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  • Writer's pictureKaren O'Moore

The age of consent

Consent (verb): To give permission for something to happen. To permit, approve or agree. Basically consent comes down to not just taking what you want without being given permission. Consent is not only the foundation for conscious sexuality but it is vital in every facet of life. Repeat after me ''Just because we may like someone, or like the way they look, it doesn't give us the right to touch them'. Touching someone without their consent is taking something that was not yours to take.

Consent and boundaries are needed and also need to be communicated. Boundaries are not barriers limiting your sexuality or intimate encounters, but rather, they create a structure and safe place where intimacy can flow. Knowing your boundaries, owning them and expressing your 'yes' or your 'no' is important, leaving you feeling empowered, elated and turned on by your right to choose. Note that a black or white, yes or no, are not the only answers; a 'no, but can we explore xxx' is still being clear on where you are. Many times people are unconscious about asking for consent and when your boundaries are crossed or violated, not only did they most likely not mean to cross your boundary but they might have been totally clueless that there was a boundary in the first place because it was left unspoken, and rather than feel empowered, you are left feeling confused, frozen and disconnected. The clearer both partners are in asking for consent and expressing their boundaries, the wider the scope for deep pleasure.

The opposite to consent is not non-consent. It is rape. It is up to us to check in with someone and ask permission.

Before we share a hug or a touch and before a kiss or any kind of sexual activity, ask for consent. Getting consent just takes a second and can make a big difference in how things go. One of my sexiest experiences was after a long enjoyable meal (last ones in the restaurant), my date (our first) leaned over and asked if they may kiss me. That moment has stayed with me all these years. I love the feeling of being asked. When I am asked I am reminded of my own power and in the asking there is respect for me. And I love asking for consent and knowing if they say yes, they are sharing a gift with me - one that I honour. Not asking for consent puts you at risk of hurting the other persons feelings (perhaps even doing something illegal). We should always treat people respectfully. Always. Asking for consent about personal and sexual boundaries is mandatory for not only establishing healthy relationships, but also for maintaining them.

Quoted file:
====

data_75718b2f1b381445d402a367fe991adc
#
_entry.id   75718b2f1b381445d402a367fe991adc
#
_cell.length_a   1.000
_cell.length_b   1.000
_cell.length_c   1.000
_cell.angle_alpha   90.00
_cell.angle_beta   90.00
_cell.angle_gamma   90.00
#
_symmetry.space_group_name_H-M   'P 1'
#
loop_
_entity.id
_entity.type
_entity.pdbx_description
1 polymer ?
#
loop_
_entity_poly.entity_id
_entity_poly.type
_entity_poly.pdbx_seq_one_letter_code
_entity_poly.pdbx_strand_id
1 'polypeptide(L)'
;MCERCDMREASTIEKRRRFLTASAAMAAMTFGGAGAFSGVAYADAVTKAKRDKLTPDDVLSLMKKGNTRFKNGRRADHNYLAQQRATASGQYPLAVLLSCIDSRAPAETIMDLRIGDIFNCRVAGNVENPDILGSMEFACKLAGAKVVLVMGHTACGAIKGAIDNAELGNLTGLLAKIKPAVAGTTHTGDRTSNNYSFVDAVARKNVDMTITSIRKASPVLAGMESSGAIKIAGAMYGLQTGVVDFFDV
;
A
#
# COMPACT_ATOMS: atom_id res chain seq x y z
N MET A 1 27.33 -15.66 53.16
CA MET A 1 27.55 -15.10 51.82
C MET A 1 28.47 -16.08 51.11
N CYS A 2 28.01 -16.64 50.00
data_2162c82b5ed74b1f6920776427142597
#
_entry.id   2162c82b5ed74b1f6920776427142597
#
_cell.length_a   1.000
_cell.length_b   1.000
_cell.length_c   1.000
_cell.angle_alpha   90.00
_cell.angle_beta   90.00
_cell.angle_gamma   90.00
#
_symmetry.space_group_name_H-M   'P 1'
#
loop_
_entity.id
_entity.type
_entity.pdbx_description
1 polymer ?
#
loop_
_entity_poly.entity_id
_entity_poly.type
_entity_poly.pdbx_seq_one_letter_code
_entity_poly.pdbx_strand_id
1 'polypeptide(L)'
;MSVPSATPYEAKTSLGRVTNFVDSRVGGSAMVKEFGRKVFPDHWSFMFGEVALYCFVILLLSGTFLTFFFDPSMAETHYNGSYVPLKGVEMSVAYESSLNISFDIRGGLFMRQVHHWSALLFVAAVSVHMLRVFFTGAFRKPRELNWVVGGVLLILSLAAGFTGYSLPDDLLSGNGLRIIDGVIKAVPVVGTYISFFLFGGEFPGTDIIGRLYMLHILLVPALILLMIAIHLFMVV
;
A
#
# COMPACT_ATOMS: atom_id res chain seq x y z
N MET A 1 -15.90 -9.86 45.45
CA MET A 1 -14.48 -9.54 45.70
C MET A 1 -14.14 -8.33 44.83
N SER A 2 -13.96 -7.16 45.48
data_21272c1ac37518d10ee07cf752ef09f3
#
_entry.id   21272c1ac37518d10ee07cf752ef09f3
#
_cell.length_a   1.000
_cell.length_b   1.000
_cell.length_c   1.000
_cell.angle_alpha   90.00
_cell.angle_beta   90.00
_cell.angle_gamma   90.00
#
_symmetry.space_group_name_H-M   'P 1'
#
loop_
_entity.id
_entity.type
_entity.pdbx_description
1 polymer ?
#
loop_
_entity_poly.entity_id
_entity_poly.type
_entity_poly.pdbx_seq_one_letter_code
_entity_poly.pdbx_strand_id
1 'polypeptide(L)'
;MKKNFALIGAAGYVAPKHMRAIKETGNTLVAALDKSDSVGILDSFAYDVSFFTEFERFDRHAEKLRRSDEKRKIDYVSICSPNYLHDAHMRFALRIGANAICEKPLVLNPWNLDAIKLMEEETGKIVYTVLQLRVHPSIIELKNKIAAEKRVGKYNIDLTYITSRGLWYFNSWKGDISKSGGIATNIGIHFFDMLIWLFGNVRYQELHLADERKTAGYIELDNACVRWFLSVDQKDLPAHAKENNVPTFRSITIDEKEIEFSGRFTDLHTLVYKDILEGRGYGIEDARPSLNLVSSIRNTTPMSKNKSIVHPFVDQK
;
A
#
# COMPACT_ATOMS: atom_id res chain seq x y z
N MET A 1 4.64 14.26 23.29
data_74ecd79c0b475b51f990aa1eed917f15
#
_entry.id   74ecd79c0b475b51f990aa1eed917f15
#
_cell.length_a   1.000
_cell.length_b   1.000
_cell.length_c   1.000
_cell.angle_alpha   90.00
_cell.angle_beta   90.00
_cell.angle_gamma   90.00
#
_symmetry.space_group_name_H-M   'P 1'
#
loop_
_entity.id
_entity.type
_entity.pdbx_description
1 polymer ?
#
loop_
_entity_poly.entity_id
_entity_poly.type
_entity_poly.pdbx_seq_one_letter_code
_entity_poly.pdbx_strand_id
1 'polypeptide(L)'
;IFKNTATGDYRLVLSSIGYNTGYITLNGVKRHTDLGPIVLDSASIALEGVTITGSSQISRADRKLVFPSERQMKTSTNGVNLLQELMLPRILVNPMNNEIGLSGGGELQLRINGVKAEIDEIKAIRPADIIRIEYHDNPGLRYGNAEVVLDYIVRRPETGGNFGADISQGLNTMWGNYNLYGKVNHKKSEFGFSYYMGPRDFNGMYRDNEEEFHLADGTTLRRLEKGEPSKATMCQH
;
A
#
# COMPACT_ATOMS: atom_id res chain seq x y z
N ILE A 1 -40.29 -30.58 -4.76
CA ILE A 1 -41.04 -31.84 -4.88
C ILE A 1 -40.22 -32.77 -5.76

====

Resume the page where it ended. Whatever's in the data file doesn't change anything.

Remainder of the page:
Over the years consent has been a huge lesson for me. I love touch and I love hugs (In South Africa people would come visit me at my centre just to share a hug with me). I am a tactile person and when I moved to the UK I kept being told, 'you cannot just touch anybody'. While much of that was because many in the UK do not like to be touched, it took a while to see that actually, I don't have the right to assume that everyone wants to be touched or hugged. Touch is magical and it has the potential to heal and take us to breathtaking places. Our skin is the largest organ of our body and is the physical manifestation of our boundaries. Touching another is hugely powerful and it has both the potential to connect them to us or to potentially deeply disconnect us. Touch can both heal or destroy depending on how it is given. Consent changes everything.

Sadly, during much of history consensual sex was more the exception than the rule, and the horrors of human trafficking and child brides remain in too many parts of the world. Even here, definitions of consent vary. In a sexual assault survey, over 25% of respondents blamed a woman for being raped if she was drunk, wore revealing clothing, or acted flirtatious beforehand. These appalling statistics reveal a society-wide deficit or autonomy, because public attitudes reflect personal struggles. And until we can be sympathetic to our own right and sincere and unforced consent, we cannot show more than a token concern for another's.

At any given moment of the day, may I ask you to become more aware of the nature of your interactions with others. Avoid unilateral decisions, ask for input, and listen with care and respect.

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